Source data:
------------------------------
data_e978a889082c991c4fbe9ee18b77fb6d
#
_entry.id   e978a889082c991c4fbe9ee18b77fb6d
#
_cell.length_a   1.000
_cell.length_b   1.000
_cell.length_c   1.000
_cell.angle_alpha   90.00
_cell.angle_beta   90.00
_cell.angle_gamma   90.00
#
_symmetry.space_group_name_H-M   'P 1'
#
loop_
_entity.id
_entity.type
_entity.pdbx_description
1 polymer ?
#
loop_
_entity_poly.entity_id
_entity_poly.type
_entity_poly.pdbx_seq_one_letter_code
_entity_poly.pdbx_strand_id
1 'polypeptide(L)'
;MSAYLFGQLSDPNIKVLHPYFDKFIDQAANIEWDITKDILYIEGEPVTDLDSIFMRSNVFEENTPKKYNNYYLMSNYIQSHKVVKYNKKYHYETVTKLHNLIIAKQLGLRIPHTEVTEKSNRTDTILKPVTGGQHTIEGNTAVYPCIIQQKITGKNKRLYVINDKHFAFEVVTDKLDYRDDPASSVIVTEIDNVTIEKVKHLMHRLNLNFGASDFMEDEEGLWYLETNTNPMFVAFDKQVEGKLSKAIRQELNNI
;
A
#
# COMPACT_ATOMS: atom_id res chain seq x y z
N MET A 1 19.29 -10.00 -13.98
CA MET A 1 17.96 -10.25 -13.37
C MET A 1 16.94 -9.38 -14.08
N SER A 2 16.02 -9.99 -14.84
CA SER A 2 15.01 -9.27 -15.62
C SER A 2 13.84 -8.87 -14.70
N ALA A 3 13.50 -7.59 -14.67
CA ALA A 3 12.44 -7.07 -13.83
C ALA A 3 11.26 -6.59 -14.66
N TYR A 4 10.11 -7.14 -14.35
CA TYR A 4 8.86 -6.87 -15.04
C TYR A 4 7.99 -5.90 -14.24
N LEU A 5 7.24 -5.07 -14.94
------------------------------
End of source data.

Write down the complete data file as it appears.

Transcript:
data_e978a889082c991c4fbe9ee18b77fb6d
#
_entry.id   e978a889082c991c4fbe9ee18b77fb6d
#
_cell.length_a   1.000
_cell.length_b   1.000
_cell.length_c   1.000
_cell.angle_alpha   90.00
_cell.angle_beta   90.00
_cell.angle_gamma   90.00
#
_symmetry.space_group_name_H-M   'P 1'
#
loop_
_entity.id
_entity.type
_entity.pdbx_description
1 polymer ?
#
loop_
_entity_poly.entity_id
_entity_poly.type
_entity_poly.pdbx_seq_one_letter_code
_entity_poly.pdbx_strand_id
1 'polypeptide(L)'
;MSAYLFGQLSDPNIKVLHPYFDKFIDQAANIEWDITKDILYIEGEPVTDLDSIFMRSNVFEENTPKKYNNYYLMSNYIQSHKVVKYNKKYHYETVTKLHNLIIAKQLGLRIPHTEVTEKSNRTDTILKPVTGGQHTIEGNTAVYPCIIQQKITGKNKRLYVINDKHFAFEVVTDKLDYRDDPASSVIVTEIDNVTIEKVKHLMHRLNLNFGASDFMEDEEGLWYLETNTNPMFVAFDKQVEGKLSKAIRQELNNI
;
A
#
# COMPACT_ATOMS: atom_id res chain seq x y z
N MET A 1 19.29 -10.00 -13.98
CA MET A 1 17.96 -10.25 -13.37
C MET A 1 16.94 -9.38 -14.08
N SER A 2 16.02 -9.99 -14.84
CA SER A 2 15.01 -9.27 -15.62
C SER A 2 13.84 -8.87 -14.70
N ALA A 3 13.50 -7.59 -14.67
CA ALA A 3 12.44 -7.07 -13.83
C ALA A 3 11.26 -6.59 -14.66
N TYR A 4 10.11 -7.14 -14.35
CA TYR A 4 8.86 -6.87 -15.04
C TYR A 4 7.99 -5.90 -14.24
N LEU A 5 7.24 -5.07 -14.94